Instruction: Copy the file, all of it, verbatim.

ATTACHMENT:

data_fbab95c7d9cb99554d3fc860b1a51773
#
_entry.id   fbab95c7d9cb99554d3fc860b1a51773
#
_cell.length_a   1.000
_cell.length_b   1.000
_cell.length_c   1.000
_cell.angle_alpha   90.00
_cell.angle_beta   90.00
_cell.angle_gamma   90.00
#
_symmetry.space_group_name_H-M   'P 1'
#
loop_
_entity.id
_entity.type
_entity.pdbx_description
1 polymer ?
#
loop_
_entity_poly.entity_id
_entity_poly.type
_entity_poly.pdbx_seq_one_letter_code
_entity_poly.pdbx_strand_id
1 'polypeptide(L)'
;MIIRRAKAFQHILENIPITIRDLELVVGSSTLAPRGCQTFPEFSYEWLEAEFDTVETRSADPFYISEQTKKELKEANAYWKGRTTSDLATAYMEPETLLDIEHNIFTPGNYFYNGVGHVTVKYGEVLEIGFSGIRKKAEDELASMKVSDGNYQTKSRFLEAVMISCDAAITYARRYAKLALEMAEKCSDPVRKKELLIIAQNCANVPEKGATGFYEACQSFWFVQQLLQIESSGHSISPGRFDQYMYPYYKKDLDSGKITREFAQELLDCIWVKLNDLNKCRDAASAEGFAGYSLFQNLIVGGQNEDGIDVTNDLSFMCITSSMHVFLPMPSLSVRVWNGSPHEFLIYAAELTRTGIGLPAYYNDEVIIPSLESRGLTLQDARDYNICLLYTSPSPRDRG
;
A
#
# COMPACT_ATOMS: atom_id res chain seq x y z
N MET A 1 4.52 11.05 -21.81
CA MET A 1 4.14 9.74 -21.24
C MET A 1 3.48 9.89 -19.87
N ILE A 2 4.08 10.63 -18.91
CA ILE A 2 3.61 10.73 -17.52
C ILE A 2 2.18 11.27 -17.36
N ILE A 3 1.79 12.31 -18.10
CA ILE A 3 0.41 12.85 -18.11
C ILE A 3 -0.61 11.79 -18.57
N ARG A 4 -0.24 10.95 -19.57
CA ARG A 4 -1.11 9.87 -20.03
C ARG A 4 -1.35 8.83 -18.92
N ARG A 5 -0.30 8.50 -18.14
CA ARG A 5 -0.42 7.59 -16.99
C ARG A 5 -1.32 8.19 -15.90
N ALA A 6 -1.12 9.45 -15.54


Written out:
data_fbab95c7d9cb99554d3fc860b1a51773
#
_entry.id   fbab95c7d9cb99554d3fc860b1a51773
#
_cell.length_a   1.000
_cell.length_b   1.000
_cell.length_c   1.000
_cell.angle_alpha   90.00
_cell.angle_beta   90.00
_cell.angle_gamma   90.00
#
_symmetry.space_group_name_H-M   'P 1'
#
loop_
_entity.id
_entity.type
_entity.pdbx_description
1 polymer ?
#
loop_
_entity_poly.entity_id
_entity_poly.type
_entity_poly.pdbx_seq_one_letter_code
_entity_poly.pdbx_strand_id
1 'polypeptide(L)'
;MIIRRAKAFQHILENIPITIRDLELVVGSSTLAPRGCQTFPEFSYEWLEAEFDTVETRSADPFYISEQTKKELKEANAYWKGRTTSDLATAYMEPETLLDIEHNIFTPGNYFYNGVGHVTVKYGEVLEIGFSGIRKKAEDELASMKVSDGNYQTKSRFLEAVMISCDAAITYARRYAKLALEMAEKCSDPVRKKELLIIAQNCANVPEKGATGFYEACQSFWFVQQLLQIESSGHSISPGRFDQYMYPYYKKDLDSGKITREFAQELLDCIWVKLNDLNKCRDAASAEGFAGYSLFQNLIVGGQNEDGIDVTNDLSFMCITSSMHVFLPMPSLSVRVWNGSPHEFLIYAAELTRTGIGLPAYYNDEVIIPSLESRGLTLQDARDYNICLLYTSPSPRDRG
;
A
#
# COMPACT_ATOMS: atom_id res chain seq x y z
N MET A 1 4.52 11.05 -21.81
CA MET A 1 4.14 9.74 -21.24
C MET A 1 3.48 9.89 -19.87
N ILE A 2 4.08 10.63 -18.91
CA ILE A 2 3.61 10.73 -17.52
C ILE A 2 2.18 11.27 -17.36
N ILE A 3 1.79 12.31 -18.10
CA ILE A 3 0.41 12.85 -18.11
C ILE A 3 -0.61 11.79 -18.57
N ARG A 4 -0.24 10.95 -19.57
CA ARG A 4 -1.11 9.87 -20.03
C ARG A 4 -1.35 8.83 -18.92
N ARG A 5 -0.30 8.50 -18.14
CA ARG A 5 -0.42 7.59 -16.99
C ARG A 5 -1.32 8.19 -15.90
N ALA A 6 -1.12 9.45 -15.54